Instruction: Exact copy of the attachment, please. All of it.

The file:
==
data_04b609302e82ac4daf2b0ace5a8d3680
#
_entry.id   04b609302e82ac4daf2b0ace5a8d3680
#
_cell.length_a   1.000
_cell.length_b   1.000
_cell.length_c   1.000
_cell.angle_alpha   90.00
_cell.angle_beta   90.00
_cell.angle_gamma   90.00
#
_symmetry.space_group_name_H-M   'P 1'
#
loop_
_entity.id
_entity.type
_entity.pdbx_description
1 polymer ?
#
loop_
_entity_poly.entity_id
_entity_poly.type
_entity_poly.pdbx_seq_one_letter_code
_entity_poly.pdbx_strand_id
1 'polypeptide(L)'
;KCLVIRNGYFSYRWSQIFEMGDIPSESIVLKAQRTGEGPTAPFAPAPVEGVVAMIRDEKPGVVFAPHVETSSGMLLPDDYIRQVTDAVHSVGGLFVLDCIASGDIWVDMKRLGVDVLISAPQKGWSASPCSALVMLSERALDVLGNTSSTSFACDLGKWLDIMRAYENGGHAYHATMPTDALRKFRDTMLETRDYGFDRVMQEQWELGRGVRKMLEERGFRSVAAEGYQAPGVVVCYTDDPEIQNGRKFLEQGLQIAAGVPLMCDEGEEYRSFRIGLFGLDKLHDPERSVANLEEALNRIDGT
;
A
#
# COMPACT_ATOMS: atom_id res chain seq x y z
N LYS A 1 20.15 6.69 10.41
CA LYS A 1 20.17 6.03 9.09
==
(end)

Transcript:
data_04b609302e82ac4daf2b0ace5a8d3680
#
_entry.id   04b609302e82ac4daf2b0ace5a8d3680
#
_cell.length_a   1.000
_cell.length_b   1.000
_cell.length_c   1.000
_cell.angle_alpha   90.00
_cell.angle_beta   90.00
_cell.angle_gamma   90.00
#
_symmetry.space_group_name_H-M   'P 1'
#
loop_
_entity.id
_entity.type
_entity.pdbx_description
1 polymer ?
#
loop_
_entity_poly.entity_id
_entity_poly.type
_entity_poly.pdbx_seq_one_letter_code
_entity_poly.pdbx_strand_id
1 'polypeptide(L)'
;KCLVIRNGYFSYRWSQIFEMGDIPSESIVLKAQRTGEGPTAPFAPAPVEGVVAMIRDEKPGVVFAPHVETSSGMLLPDDYIRQVTDAVHSVGGLFVLDCIASGDIWVDMKRLGVDVLISAPQKGWSASPCSALVMLSERALDVLGNTSSTSFACDLGKWLDIMRAYENGGHAYHATMPTDALRKFRDTMLETRDYGFDRVMQEQWELGRGVRKMLEERGFRSVAAEGYQAPGVVVCYTDDPEIQNGRKFLEQGLQIAAGVPLMCDEGEEYRSFRIGLFGLDKLHDPERSVANLEEALNRIDGT
;
A
#
# COMPACT_ATOMS: atom_id res chain seq x y z
N LYS A 1 20.15 6.69 10.41
CA LYS A 1 20.17 6.03 9.09